The Great Plaza has a connection to the resplendent quetzal, a bird of importance to both ancient and modern Central American culture. When you clap loudly and sharply in the center of the Plaza, the echo mimics the quetzal’s call. Am interesting phenomena, but was it intentional or coincidental?

As the light diminished, coatimundis appeared, searching for any treats left behind by a full day of tourists.

The next morning we rose before dawn to meet with our first Jose, the Older, for a longer tour of the fauna and flora of the park in addition to the Mayan remains. We traveled through more areas of restored buildings, including Temple IV, the tallest still-standing structure within the entire Mayan empire. After climbing a long wooden staircase we reached a viewing platform above tree line that revealed the vast expanse of jungle broken only by the crumbling stone tops of other temples. During the height of Tikal, most of the trees between temples would not have been there, and we would have seen great causeways, ponds, smaller buildings and many splendidly dressed people.

Probably without knowing it, you have seen images of Tikal. In “Stars Wars: A New Hope,” views of Tikal were used as the site of the rebel base.

You might be interested in a recent NatGeo TV show called, “Lost Treasures of the Maya.” The four part series explores new discoveries of the ancient Mayan civilization revealed by LIDAR, a technology that is changing archeology around the world. By using special radar in low flying airplanes, the unknown remains of 61,000 Mayan structures can be seen through the previously impenetrable blanket of jungle vegetation. Scientists now realize that the Mayan empire was more massive than ever imagined. Even at Tikal, which has been excavated for years, new structures have been found.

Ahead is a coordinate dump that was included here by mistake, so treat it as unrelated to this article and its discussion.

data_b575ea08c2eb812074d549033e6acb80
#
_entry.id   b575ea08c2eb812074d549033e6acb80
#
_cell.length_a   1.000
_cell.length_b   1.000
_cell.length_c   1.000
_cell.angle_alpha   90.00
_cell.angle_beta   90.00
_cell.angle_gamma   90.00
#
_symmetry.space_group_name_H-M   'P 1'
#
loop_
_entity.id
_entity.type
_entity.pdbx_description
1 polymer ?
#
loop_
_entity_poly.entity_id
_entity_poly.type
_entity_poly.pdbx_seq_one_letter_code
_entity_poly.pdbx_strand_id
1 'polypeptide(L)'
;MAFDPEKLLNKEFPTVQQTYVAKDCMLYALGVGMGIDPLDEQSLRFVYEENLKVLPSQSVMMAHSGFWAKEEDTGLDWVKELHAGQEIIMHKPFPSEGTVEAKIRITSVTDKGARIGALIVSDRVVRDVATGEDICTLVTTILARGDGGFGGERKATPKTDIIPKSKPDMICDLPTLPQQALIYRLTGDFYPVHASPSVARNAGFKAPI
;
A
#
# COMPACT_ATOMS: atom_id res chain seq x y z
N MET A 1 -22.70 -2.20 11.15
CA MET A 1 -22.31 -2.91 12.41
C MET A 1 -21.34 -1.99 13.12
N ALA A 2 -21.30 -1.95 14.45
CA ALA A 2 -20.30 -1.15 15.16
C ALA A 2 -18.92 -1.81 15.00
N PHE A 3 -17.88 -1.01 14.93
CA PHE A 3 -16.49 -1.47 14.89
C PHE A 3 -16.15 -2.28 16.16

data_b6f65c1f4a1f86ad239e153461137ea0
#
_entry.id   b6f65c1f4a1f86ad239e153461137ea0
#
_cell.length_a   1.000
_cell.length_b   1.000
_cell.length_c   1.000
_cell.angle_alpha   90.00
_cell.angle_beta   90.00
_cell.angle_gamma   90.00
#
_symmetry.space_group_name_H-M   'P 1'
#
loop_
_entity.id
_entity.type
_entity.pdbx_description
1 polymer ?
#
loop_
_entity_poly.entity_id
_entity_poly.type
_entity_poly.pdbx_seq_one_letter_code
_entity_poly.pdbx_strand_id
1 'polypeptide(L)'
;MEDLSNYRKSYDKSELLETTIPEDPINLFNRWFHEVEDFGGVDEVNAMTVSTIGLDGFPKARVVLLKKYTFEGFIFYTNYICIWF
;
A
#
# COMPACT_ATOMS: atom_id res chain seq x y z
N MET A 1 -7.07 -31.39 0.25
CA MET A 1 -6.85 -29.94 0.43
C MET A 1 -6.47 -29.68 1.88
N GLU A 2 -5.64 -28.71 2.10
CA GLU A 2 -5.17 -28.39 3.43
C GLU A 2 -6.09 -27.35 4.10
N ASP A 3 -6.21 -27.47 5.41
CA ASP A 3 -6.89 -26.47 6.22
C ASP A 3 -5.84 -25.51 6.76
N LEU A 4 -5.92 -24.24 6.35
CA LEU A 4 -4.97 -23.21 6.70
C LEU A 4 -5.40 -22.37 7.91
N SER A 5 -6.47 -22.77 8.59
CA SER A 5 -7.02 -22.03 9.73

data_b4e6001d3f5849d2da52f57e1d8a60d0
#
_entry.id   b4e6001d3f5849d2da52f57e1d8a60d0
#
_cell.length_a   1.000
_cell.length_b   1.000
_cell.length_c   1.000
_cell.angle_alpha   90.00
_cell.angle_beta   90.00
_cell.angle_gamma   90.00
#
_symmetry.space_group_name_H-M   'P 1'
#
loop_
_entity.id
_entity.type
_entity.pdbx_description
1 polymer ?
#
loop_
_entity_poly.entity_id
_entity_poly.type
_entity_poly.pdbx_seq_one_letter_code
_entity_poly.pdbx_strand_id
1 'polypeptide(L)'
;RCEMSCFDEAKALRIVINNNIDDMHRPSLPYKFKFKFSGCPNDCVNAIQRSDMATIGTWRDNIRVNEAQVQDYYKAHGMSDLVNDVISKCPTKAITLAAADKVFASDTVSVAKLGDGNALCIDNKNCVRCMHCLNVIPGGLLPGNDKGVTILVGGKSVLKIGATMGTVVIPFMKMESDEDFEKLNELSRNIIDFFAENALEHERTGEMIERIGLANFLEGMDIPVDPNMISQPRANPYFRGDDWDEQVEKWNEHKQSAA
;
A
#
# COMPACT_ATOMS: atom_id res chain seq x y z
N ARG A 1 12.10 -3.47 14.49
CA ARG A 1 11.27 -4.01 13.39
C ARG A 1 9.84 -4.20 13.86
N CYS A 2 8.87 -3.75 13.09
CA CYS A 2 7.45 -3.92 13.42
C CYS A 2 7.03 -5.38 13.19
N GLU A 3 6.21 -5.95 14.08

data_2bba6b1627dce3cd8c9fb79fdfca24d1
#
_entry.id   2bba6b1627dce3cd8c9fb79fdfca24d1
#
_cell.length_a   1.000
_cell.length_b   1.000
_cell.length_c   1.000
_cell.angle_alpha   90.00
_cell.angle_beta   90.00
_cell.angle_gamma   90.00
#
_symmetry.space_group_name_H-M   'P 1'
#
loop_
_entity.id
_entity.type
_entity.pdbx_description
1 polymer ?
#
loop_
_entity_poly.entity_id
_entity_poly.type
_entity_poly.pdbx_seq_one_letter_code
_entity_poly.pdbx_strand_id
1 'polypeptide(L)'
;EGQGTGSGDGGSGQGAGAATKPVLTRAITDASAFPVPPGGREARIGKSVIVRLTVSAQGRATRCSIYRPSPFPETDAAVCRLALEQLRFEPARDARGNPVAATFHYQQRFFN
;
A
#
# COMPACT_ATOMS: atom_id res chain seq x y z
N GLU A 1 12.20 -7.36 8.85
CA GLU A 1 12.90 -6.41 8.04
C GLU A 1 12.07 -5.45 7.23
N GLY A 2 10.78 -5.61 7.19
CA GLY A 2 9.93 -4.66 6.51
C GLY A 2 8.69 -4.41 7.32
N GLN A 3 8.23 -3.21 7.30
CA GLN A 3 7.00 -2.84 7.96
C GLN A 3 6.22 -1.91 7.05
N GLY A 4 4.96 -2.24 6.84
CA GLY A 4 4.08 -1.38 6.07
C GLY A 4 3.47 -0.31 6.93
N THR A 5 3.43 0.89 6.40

Check back for the 3rd and final installment from our Central American trip: “Belize: The Ocean.”

This gallery contains 30 photos

The Ongoing Saga of the Cormorant Colony

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If you followed my blog last year, you saw posts dedicated to the nesting, hatching and growth of a breeding colony of Brandt’s Cormorants in Natural Bridges State Park, Santa Cruz, California.

Twice during the previous month, I visited the rock ledge they had inhabited last year. But no cormorants. Just a couple California gulls and a snowy egret. I was bereft, hoping they were okay wherever they had gone. I wondered why they had not returned here.

It took me a while to realize I had actually seen them in their new location. They are now on top of the famous rock outcropping at Natural Bridge’s Beach. It forms the last natural arch standing in the park. The “bridge” that connected the rock to the shore and for which the park is named, collapsed in the 1989 earthquake.

From the parking lot just outside the park entrance, there is a clear view to the new colony site. However, it is considerably farther away than my viewing spot last year. Fortunately, I now have a better camera and lens. So I hope the quality of my photographs is comparable to the past. Included here are a few long distance and close-up shots. Notice their bright blue throat patches and their straggly white whisker feathers on their back and neck.

Please do not reproduce any photographs or videos without permission. If you are interested in purchasing a photograph, contact Carla at: brennan.carla@gmail.com.

This gallery contains 8 photos